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13.11.2007 Education

Diversify Higher Education-V.C


The Vice Chancellor of University of Cape Coast, Rev Prof Emmanuel Adow Obeng, yesterday stressed the need for greater diversification in higher education to equip individuals with new skills and knowledge in the face of the rapid changing global economy.

He noted that research and teaching, in all their forms were perhaps the most powerful vehicles that could induce the change required in higher education on the continent.

Addressing the 40th Anniversary of the African University Day, which coincided with the Association of African Universities (AAU) celebration in Accra, Prof. Obeng indicated that Africa's higher education system had ample proof of its viability over the centuries and of its ability to change and to induce the change to progress society.

The AAU was established in 1967 and was seen as part of the evolving Pan-African organisation under the general umbrella of the OAU and envisioned as an association that would bring together African Universities in the same fashion as the OAU had assembled newly independent African countries.

It started with a representation of 34 of the then 46 institutions of higher learning that qualified for membership but now had grown to 208 out of 44 countries.  The Association was primarily established to promote cooperation among themselves, between the international academic community.

Prof Obeng noted that education played an indispensable role in addressing critical challenges of development.

'A sound and effective system of higher education provides solutions to a whole range of challenges plaguing society, globalisation, poverty alleviation, social justice and empowerment of vulnerable groups such as women and the poor, democracy, human rights and the threat posed by HIV/AIDS', he added.

Prof Obeng stated that in the 1980 and 1990's, the significance of higher education institutions was played down in support of basic education by key institutions such as the World Bank and IMF.

'In effect, our higher education systems became less competitive as regards the financial rewards offered teaching and management staff and less capable to offer possibilities for original research', he said.

He noted that as a result, African higher education institutions struggled to retain the critical mass and necessary interdisciplinary skills that were now found in the Western institutions.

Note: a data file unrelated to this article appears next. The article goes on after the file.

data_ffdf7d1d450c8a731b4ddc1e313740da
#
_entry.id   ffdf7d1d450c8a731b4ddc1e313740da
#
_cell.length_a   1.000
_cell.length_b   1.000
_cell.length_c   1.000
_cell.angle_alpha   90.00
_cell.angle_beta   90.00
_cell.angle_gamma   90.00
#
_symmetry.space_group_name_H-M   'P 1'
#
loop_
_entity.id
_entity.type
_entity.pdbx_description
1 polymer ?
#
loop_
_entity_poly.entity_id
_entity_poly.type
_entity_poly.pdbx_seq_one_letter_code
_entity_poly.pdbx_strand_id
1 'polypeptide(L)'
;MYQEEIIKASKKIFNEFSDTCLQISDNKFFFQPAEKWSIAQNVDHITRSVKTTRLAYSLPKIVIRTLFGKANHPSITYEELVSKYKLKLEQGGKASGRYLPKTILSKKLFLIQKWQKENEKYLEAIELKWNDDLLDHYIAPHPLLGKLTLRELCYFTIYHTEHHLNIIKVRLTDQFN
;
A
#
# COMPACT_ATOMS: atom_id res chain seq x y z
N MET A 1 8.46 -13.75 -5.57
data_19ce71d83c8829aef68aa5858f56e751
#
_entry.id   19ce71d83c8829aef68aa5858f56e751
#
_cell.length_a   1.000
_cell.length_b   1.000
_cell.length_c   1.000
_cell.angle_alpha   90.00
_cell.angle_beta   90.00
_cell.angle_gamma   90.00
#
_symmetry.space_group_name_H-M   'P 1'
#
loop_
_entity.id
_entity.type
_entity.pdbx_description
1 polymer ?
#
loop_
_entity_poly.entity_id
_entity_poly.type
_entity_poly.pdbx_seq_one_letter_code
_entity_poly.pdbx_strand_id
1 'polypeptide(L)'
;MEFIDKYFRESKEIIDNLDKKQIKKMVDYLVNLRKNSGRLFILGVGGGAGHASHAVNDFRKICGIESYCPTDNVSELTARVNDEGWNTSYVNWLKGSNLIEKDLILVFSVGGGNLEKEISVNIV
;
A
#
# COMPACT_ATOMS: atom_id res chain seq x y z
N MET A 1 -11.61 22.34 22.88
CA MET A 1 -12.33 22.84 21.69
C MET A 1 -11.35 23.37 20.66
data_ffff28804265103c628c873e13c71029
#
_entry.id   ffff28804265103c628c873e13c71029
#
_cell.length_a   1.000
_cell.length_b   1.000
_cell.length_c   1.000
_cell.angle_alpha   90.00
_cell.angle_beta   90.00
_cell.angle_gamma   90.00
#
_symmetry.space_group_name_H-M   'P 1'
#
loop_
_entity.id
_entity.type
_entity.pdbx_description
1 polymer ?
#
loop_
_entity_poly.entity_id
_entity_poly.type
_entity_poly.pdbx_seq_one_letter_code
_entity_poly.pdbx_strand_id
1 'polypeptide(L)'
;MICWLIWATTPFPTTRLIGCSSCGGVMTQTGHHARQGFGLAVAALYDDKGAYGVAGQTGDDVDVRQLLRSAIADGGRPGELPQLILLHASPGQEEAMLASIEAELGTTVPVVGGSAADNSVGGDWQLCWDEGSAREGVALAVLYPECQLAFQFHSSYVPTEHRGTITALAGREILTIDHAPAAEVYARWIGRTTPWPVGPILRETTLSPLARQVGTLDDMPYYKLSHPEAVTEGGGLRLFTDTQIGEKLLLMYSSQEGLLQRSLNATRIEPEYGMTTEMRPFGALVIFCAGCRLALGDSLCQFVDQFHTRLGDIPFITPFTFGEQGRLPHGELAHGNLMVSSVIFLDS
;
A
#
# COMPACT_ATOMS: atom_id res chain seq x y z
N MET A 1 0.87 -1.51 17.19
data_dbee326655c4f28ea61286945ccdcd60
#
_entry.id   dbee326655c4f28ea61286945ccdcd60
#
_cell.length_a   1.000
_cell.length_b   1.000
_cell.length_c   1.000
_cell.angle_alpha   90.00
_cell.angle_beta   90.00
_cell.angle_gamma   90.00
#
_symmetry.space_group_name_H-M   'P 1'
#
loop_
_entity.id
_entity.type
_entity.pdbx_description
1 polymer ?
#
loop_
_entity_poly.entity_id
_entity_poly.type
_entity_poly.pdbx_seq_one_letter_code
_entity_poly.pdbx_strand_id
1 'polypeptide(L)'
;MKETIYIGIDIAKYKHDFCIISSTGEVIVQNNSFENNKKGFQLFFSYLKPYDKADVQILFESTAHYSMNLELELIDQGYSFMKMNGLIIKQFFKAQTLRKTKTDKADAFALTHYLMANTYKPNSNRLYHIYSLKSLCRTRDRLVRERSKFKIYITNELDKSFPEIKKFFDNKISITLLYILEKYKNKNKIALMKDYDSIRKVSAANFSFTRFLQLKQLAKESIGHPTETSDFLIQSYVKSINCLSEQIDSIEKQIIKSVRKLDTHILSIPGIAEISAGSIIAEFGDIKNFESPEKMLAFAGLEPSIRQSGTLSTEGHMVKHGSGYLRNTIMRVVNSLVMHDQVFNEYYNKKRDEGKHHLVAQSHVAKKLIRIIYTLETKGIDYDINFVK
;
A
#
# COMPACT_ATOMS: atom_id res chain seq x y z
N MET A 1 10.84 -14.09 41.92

The V.C said upon realisation by the Breton Woods institutions and their allies that quality economic management could not be guaranteed in the absence of an effective higher education system and due to the resilience of the AAU, the mid 90's saw the beginning of change in favour of higher education.

Prof Obeng said this brought about unflinching support to efforts and revitalising higher education in Africa, which led to the British Department for International Development signing an MOU with the AAU for disbursement of a grant of 3.5 million pounds for the implementation of a new programme.

He stressed that there were numerous opportunities for Africa higher education to leapfrog its problems and re-start its unique role of knowledge production and dissemination.

'The Information and Communication Technology revolution of the past decade and half holds the promise of contributing to the rapid transformation of the African society by integrating the people of the continent more fully into the information and knowledge flows of the current global and networked society', he added.

Dr Pascal Hoba, Head of Communication, AAU noted that the growth rate in higher educational institutions in Sub-Saharan Africa in particular had been the highest worldwide over the past fifteen years.

However, although much had improved, higher education in Africa still faced many challenges as a result bad economic situation.  'According to Africa Economic Commission, our continent is the only one in the world where in the past two decades, income per capita has decline at the time when the rest has experienced rapid economic growth ', he added.

Dr Hoba said despite the challenges resulting from the under-resourcing and planning deficits, many African universities, after diagnosing their problems, efforts were being made to find a positive and lasting solution.